In a new column, the BBC's Environment Analyst Roger Harrabin draws on his experience of a quarter of a century reporting the environment to ask if the shipping industry will produce the cuts in greenhouse gases now being requesting.
THE GREEN OPPORTUNITIES TO BE HAD IN SHIPPING
Can gender-bent shellfish help us predict how the shipping industry will react to the challenge of climate change?
It was 24 years ago that I heard that an anti-fouling compound, Tributyltin, was causing female dog whelks to grow penises.
I went to Cornwall to hear scientists' fears about the effects of TBT on the entire eco-system. It seemed screamingly obvious that TBT must be banned.
The International Maritime Organisation eventually took that view. But its new anti-fouling convention drifted in the Doldrums and was only ratified by a critical mass of states in 2008
that was 23 years after TBT hit the news.
It doesn't fill you with confidence about the industry's level of concern for the environment in which it makes its money. And it doesn't particularly bode well for talks at the IMO this week on an agreement for shipping to cut its growing emissions of greenhouse gases.
Other portents are similarly unpropitious. When the US mandated the use of double-hulled tankers to stop oil spills, sections of the industry fired a salvo of scare stories warning that they would go out of business because of the extra cost.
The standards were later promoted globally and the coastlines of the world are safer for it. It appears not to have materially harmed shipping's bottom line.
Alien species in ballast water are another huge problem. Larvae and eggs sucked up in ballast water can become invasive pests when they're discharged thousands of miles away.
The zebra mussel from the Black Sea has invaded American waters, out-competing native mussels, fouling ships, clogging ditches and water intakes. In Europe, the Chinese mitten crab is a menace.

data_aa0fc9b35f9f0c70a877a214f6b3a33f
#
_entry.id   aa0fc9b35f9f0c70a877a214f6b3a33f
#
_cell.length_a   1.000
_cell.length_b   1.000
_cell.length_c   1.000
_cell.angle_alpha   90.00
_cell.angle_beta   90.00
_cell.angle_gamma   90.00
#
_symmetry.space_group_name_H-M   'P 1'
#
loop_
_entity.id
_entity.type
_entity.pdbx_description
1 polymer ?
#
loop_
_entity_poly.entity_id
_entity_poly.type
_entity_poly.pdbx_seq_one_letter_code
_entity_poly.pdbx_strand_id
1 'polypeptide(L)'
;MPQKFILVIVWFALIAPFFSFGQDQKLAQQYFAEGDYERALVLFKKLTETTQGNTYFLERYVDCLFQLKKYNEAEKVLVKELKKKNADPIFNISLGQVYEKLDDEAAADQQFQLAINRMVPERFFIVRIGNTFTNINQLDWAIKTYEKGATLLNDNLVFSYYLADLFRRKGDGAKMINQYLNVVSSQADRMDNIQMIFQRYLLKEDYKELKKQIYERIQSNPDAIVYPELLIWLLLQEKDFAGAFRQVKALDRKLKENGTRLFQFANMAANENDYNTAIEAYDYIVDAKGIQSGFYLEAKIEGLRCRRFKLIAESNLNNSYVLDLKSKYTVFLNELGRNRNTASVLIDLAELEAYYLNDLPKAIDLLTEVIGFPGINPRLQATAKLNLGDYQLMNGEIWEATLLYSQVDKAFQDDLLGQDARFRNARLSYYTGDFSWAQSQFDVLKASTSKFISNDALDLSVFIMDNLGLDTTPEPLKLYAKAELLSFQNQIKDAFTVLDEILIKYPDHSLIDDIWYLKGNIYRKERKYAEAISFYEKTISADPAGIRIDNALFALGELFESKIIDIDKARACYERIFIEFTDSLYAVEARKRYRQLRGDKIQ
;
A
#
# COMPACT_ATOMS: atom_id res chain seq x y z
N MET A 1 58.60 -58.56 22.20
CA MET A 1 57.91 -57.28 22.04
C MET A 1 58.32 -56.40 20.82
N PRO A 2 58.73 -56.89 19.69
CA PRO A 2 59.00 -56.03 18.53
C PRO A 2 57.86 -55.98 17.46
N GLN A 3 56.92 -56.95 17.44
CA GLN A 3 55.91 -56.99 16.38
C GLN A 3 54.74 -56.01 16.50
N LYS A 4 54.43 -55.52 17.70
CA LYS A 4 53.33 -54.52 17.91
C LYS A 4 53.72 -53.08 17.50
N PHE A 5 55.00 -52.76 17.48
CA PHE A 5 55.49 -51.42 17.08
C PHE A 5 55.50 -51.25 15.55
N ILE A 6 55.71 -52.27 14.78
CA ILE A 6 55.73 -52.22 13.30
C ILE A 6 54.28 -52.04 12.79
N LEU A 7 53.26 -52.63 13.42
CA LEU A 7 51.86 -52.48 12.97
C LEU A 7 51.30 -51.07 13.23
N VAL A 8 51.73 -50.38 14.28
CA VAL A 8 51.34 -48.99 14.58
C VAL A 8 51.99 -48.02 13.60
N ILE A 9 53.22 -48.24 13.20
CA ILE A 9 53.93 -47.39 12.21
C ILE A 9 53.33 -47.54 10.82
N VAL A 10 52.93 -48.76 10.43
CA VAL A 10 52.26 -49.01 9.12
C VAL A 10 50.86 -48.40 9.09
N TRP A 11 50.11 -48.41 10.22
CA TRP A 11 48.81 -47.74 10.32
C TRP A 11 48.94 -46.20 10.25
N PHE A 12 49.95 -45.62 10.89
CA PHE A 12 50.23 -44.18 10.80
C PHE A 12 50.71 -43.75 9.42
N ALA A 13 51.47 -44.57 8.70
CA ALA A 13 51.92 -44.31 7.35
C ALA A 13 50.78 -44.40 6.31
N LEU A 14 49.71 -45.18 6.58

Progressive companies see that tighter rules would help their business
The IMO's ballast water convention addresses the problem - but scientists doubt it is a full solution, and there will be plenty of marine cowboys who defy it. Is this a case of closing the stable door after the zebra has bolted?
In ports, local air pollution is regularly way above legal limits, thanks to emissions from ships burning dirty bunker fuel. The IMO says pollution is improving - but progress isn't fast enough for people with asthma living near ports.
Changing shipping's polices on climate change has been like turning a super-tanker. Emissions from international shipping were left out of the 1997 Kyoto Protocol after it proved too difficult to get an agreement but the problem was recognised, and responsibility handed to the IMO to work out a solution.
But since 1990 - the Kyoto baseline year - global shipping's emissions have risen by 85% (Second IMO GHG Study 2009). International shipping now emits 870 million tonnes of CO2 each year - more than the UK's entire economy.
Green groups want tough mandatory design efficiency-standards for new ships to reduce emissions by up to 50%; mandatory operational standards - such as reducing speeds and optimising routes; and an international levy on maritime fuel, with the funds used for adaptation to climate change in developing countries.
Some key nations are supporting the proposals - and progressive shipping firms and ship designers can see that tighter rules would help their business. But the idea of a levy which would put up shipping costs rather than reducing them has drawn a predictable level of opposition from the owners of older ships in poorer countries. And a decision on this will almost certainly be delayed until the IMO's full meeting in the autumn, just before the Copenhagen climate conference.
This is utterly predictable - no industry wants extra costs imposed upon it. And every UN meeting with member countries at different stages of development finds it hard to agree.
In many ways, the IMO climate debate is a microcosm of the broad debate that will unfold at Copenhagen. Based on past experience of the pace of environmental action in the shipping industry it wouldn't be wise to hold your breath for an outcome that scientists would deem sufficient.